The only alarming thing to come out of 'Vessel' is the realization of just what the band could do next within their genre. Instrumentally, the record is an indie pop masterpiece, a gorgeous fusion of sonic innovation and contextual efficiency. As one of the most personality-driven acts around, Frankie Cosmos had a tall order replicating the mood and temperament of past releases. Fortunately they evolved yet again, throwing more complex, but still realistic subjects onto the audience. Finally, the emerging talent of Bailey, Martin, and Pyenson takes center stage, an emergence that simply states that future Frankie Cosmos conquests may further employ the capabilities of these underrated musicians.
'In A Poem Unlimited' is by far the most ambitious and well-rounded record to date for Meghan Remy. The record finds a balance between genre experimentation and authenticity, a balance that most artists struggle with. Remy finds an equally impressive vocal balance, knowing when to quiet down and when to blow the roof off, an awareness that was inconsistent at best previously. Thematically the LP disarms you with assumptions. In a pleasant, easygoing song, she may soon be talking about killing a man; in a song about the gender pay gap, the drums may sound like they’re being played with a toothpick. Remy plays with moderation, goes left when the listeners say right, and forces them to observe the world through the lens of a woman in 2018.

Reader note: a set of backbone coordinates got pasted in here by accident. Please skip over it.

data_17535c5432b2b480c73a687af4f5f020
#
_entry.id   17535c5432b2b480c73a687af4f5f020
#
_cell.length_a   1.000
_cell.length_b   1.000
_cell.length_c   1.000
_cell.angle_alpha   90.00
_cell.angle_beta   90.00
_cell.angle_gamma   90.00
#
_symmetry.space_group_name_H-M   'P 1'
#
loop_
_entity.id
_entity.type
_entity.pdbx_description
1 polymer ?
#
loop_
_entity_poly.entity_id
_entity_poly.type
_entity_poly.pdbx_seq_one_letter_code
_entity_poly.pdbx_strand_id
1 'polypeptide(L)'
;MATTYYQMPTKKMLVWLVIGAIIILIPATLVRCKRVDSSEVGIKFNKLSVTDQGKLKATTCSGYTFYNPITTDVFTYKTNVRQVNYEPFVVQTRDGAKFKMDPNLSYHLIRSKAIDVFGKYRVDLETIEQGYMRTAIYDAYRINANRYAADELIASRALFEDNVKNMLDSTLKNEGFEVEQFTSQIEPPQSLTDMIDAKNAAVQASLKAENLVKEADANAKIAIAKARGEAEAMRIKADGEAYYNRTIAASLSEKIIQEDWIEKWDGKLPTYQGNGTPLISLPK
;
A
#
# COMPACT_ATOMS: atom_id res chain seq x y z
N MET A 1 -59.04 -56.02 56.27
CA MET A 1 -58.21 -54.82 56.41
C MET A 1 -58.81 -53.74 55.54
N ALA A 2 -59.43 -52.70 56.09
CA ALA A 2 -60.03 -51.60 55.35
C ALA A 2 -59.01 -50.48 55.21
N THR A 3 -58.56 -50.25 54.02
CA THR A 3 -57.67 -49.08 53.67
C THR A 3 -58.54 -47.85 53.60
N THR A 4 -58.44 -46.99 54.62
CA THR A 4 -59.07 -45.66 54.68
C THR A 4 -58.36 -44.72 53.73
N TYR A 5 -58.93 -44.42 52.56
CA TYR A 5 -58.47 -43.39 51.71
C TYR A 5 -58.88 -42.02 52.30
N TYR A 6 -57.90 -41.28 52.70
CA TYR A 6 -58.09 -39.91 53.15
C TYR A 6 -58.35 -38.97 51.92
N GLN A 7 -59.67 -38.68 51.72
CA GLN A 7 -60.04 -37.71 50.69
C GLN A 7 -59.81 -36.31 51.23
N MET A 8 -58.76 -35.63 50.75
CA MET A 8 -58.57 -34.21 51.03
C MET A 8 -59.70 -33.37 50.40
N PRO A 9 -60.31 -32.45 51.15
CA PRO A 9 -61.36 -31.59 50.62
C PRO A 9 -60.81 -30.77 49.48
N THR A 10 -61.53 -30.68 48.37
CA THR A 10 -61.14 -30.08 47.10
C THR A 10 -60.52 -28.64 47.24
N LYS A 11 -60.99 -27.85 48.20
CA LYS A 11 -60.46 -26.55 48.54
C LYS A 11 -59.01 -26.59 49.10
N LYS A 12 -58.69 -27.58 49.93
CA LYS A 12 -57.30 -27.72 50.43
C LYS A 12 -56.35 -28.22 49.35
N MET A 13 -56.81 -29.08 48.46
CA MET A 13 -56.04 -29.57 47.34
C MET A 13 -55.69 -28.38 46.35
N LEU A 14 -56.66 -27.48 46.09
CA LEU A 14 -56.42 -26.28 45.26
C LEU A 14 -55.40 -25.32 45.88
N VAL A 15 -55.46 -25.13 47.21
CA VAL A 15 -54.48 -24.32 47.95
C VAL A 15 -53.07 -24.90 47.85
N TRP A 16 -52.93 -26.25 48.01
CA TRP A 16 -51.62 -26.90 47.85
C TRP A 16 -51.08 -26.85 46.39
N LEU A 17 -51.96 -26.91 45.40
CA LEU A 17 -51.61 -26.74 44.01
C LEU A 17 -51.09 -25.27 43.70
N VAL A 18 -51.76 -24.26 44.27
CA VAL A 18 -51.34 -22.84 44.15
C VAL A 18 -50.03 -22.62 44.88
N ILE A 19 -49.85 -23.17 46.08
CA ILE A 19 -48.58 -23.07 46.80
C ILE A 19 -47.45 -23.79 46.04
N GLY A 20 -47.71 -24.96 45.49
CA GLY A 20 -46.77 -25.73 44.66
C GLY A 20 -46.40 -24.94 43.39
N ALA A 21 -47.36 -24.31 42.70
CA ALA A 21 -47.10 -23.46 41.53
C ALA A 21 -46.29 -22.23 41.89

'Freedom’s Goblin' shows that 10 LPs in, Segall is certainly not resting on his laurels. Though his forays into different genres are inefficient and haphazard, the fact that he so boldly attempts them is admirable enough. What’s less admirable is how long the record is, and how it seems to lose drive and focus, something that could have been negated through better organization or even splitting up the LP into more than one record. The true majesty of the record shines through with its dedicated theme of highlighting his love and appreciation for his weathered yet understanding wife Denee.
'The House' by Porches falls short in so many ways. From the invasion into the synth-pop world to the horribly unfitting vocals, virtually everything on this album is a disappointment. With luck though, Aaron Maine and co. will learn from this colossal waste of time and build something with greater depth and refinement in the future.
On their previous two albums, Frankie Cosmos painted amateur musical portraits of youthful urban life, but there was always the tiniest bit of predictability. “Jesse” could be the entryway to a new, more in-depth world of musicality for the group. The song’s structure and Kline’s vocals have helped the outfit paint with more elaborate colors and textures than we’ve heard from them before.